January 27, 2010

Face veil ban proposed in France


by Benjamin Graham

Women in France will be banned from wearing Islamic face veils in hospitals, schools, government offices, and on public transport, if the proposals of a French parliamentary committee are upheld.

The committee’s report, the summary of six months of hearings running to almost 200 pages, also recommends that anyone showing signs of “radical religious practice” should be denied residence cards and French citizenship.

Women who cover their faces challenge the values of the French Republic, the committee ruled.

Under the committee’s recommendations, anyone who refused to show their face in a public building would be refused access to public services.

A women wearing a full veil would not be able to ride the bus, be treated in hospital, or collect social welfare payments.

“The wearing of the full veil is a challenge to our republic,” the report states.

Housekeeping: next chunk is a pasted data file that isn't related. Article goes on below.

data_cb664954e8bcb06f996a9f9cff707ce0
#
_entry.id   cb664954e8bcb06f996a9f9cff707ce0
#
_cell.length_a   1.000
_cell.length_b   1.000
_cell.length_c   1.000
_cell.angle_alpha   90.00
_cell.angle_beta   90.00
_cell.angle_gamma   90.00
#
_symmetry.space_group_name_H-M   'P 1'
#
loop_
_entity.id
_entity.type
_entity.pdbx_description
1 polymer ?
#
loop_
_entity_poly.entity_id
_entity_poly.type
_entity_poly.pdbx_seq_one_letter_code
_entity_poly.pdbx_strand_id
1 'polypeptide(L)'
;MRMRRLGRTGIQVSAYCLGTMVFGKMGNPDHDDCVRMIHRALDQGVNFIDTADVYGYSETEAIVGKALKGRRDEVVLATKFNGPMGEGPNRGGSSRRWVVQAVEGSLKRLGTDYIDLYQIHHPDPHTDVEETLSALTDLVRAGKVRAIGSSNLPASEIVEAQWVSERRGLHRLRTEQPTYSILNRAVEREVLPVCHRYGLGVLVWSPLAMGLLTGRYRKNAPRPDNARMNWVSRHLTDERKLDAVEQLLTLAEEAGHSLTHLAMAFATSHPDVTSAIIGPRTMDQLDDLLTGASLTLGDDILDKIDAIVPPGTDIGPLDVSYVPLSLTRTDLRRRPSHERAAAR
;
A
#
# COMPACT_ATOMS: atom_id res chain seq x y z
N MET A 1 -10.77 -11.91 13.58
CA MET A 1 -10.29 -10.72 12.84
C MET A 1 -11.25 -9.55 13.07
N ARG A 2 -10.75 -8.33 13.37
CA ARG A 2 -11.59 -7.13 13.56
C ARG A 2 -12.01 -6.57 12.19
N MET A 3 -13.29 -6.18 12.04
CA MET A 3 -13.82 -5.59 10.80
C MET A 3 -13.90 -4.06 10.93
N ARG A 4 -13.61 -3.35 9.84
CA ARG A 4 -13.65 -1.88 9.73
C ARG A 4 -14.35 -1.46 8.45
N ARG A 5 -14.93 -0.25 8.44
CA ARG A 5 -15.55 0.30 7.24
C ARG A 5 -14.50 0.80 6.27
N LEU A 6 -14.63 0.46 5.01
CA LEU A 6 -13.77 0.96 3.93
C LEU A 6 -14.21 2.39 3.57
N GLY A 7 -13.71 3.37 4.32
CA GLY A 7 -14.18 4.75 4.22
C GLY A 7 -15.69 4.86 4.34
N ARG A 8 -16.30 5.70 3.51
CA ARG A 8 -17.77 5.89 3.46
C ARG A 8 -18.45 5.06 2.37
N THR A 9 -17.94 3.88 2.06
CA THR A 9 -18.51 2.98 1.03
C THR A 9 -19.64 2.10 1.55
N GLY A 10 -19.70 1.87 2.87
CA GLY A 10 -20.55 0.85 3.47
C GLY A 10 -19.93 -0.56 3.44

“This is unacceptable. We must condemn this excess.”

Bernard Accoyer, president of the French National Assembly, said the report’s recommendations have “full support”.

“We’d like to extend the ban to all public spaces, but we need to take the time to get the law right,” he said.

“The full veil represents in an extraordinary way everything that France spontaneously rejects.”

The London-based Islamic Human Rights Commission (IHRC) condemned the report as “racist”.

The report will “simply legitimise further acts of racism and discrimination,” the IHRC said.

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